Why Do Chihuahuas Growl & Bite?

Updated November 21, 2016

The tiny, six pound Chihuahua was bred to be a companion animal, but some Chihuahuas can be temperamental and show signs of aggression such as growling or biting. There are several different reasons that Chihuahuas become aggressive, but the problem should be dealt with regardless of the reason. A bite from a six pound dog may not seem as serious to you as a bite from a 60 pound dog, but the aggression can still be a dangerous problem for both you and your headstrong Chihuahua because people may press charges, or your Chihuahua might pick a fight with a much larger dog.

Poor Health

One of the first things you should do if your Chihuahua starts to show signs of aggression such as growling and biting is take it to the vet for a checkup. Just like you might be cranky when you don't feel well, your Chihuahua can show that it is sick by acting aggressively. Make your Chihuahua an appointment with your veterinarian to ensure that the aggressive behaviour isn't caused by pain or illness.

Poor Socialization

Chihuahuas need to be socialised from a young age. When you introduce your Chihuahua to new situations, people and animals, you teach it how to handle new experiences in a calm manner. Socialisation builds confidence, and confident Chihuahuas don't feel the need to respond to new situations or new people with aggression. If your Chihuahua feels uneasy around strangers or in new surroundings, it may growl and bite.

Fear Aggression

A dog's primary means of self-defence are its teeth. When something frightens or startles your Chihuahua, it may respond with a growl, snarl or snap. Observe your Chihuahua to see if its aggression corresponds with certain stimuli, such as thunderstorms, the presence of larger dogs or visits from strangers. If your Chihuahua only behaves aggressively in certain situations, it may be exhibiting fear-based aggression.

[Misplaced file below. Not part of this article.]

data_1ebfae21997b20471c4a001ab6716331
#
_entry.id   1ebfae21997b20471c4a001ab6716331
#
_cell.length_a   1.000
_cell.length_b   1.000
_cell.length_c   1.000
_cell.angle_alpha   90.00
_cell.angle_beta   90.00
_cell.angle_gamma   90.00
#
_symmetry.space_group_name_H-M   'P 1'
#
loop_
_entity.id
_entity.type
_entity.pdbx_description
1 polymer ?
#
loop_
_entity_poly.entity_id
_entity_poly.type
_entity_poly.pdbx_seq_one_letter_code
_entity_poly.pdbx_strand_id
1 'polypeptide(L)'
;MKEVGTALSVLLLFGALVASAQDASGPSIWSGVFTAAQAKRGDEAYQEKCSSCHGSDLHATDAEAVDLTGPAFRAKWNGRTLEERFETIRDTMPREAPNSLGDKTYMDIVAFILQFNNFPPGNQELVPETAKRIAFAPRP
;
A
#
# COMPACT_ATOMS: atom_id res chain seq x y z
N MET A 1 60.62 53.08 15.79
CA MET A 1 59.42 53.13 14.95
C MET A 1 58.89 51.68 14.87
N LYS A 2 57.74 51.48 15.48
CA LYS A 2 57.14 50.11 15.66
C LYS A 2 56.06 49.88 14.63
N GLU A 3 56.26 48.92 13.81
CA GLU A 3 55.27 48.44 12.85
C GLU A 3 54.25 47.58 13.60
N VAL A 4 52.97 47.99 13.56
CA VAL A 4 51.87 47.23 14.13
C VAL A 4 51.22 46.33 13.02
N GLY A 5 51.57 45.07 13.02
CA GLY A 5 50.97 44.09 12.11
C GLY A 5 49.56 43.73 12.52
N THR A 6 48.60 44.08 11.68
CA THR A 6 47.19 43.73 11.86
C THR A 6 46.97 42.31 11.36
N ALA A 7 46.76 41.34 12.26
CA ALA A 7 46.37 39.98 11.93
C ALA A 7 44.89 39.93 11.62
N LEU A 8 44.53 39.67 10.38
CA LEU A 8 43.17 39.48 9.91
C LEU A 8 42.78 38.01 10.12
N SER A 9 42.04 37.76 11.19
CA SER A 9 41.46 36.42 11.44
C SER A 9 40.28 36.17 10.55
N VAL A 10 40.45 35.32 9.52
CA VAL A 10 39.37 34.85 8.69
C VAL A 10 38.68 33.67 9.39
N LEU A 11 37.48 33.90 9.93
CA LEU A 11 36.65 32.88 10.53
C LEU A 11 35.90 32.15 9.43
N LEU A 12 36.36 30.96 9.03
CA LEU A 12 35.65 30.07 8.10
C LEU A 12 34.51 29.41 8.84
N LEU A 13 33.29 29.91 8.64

Some Chihuahuas can become dominant and will growl, snap or bite to let you know that they are in charge. Dog Breed Info Center refers to this as "Small Dog Syndrome," which can occur when the owners of small breeds don't give their small dogs the same training or boundaries they would give a larger dog. Regardless of size, your Chihuahua's aggression is still aggression. It shouldn't be encouraged or justified as being "cute" or "funny." You can avoid this type of aggression by setting rules and boundaries for your Chihuahua. Don't allow your Chihuahua to put its paws up on you when you walk in the door. Don't let it in the kitchen while you cook. Choose any rules you would like, but enforce them consistently to let your Chihuahua know that you run the house.


Chihuahuas can be territorial dogs. They may show aggressive behaviour in an attempt to assert their ownership of a particular object, place or person. Because Chihuahuas are "one-person dogs," meaning they often attach themselves to a single individual, they may growl or snap when anyone else comes near "their" person. Chihuahuas may also bite or growl to protect their food, their bed, their toys or their bones.

Cite this Article A tool to create a citation to reference this article Cite this Article

About the Author